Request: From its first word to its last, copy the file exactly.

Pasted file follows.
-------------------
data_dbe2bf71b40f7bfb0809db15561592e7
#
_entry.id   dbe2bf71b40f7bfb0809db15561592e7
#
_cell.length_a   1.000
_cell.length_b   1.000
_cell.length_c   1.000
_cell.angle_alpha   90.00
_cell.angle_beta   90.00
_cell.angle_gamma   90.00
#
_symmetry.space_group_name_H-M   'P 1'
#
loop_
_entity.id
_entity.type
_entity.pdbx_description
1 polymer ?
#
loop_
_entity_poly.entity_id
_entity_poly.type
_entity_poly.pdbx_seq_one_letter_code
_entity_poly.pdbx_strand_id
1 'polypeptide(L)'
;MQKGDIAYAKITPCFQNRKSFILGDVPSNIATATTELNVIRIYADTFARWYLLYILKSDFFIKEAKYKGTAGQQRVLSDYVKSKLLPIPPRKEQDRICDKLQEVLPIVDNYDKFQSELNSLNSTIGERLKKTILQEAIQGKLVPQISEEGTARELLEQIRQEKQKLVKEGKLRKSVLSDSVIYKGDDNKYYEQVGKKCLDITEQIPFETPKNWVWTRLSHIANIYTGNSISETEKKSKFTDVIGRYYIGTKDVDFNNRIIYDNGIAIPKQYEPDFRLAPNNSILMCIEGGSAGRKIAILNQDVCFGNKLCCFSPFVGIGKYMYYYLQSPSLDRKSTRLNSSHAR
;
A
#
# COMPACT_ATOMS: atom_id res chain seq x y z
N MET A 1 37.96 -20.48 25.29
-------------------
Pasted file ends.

data_dbe2bf71b40f7bfb0809db15561592e7
#
_entry.id   dbe2bf71b40f7bfb0809db15561592e7
#
_cell.length_a   1.000
_cell.length_b   1.000
_cell.length_c   1.000
_cell.angle_alpha   90.00
_cell.angle_beta   90.00
_cell.angle_gamma   90.00
#
_symmetry.space_group_name_H-M   'P 1'
#
loop_
_entity.id
_entity.type
_entity.pdbx_description
1 polymer ?
#
loop_
_entity_poly.entity_id
_entity_poly.type
_entity_poly.pdbx_seq_one_letter_code
_entity_poly.pdbx_strand_id
1 'polypeptide(L)'
;MQKGDIAYAKITPCFQNRKSFILGDVPSNIATATTELNVIRIYADTFARWYLLYILKSDFFIKEAKYKGTAGQQRVLSDYVKSKLLPIPPRKEQDRICDKLQEVLPIVDNYDKFQSELNSLNSTIGERLKKTILQEAIQGKLVPQISEEGTARELLEQIRQEKQKLVKEGKLRKSVLSDSVIYKGDDNKYYEQVGKKCLDITEQIPFETPKNWVWTRLSHIANIYTGNSISETEKKSKFTDVIGRYYIGTKDVDFNNRIIYDNGIAIPKQYEPDFRLAPNNSILMCIEGGSAGRKIAILNQDVCFGNKLCCFSPFVGIGKYMYYYLQSPSLDRKSTRLNSSHAR
;
A
#
# COMPACT_ATOMS: atom_id res chain seq x y z
N MET A 1 37.96 -20.48 25.29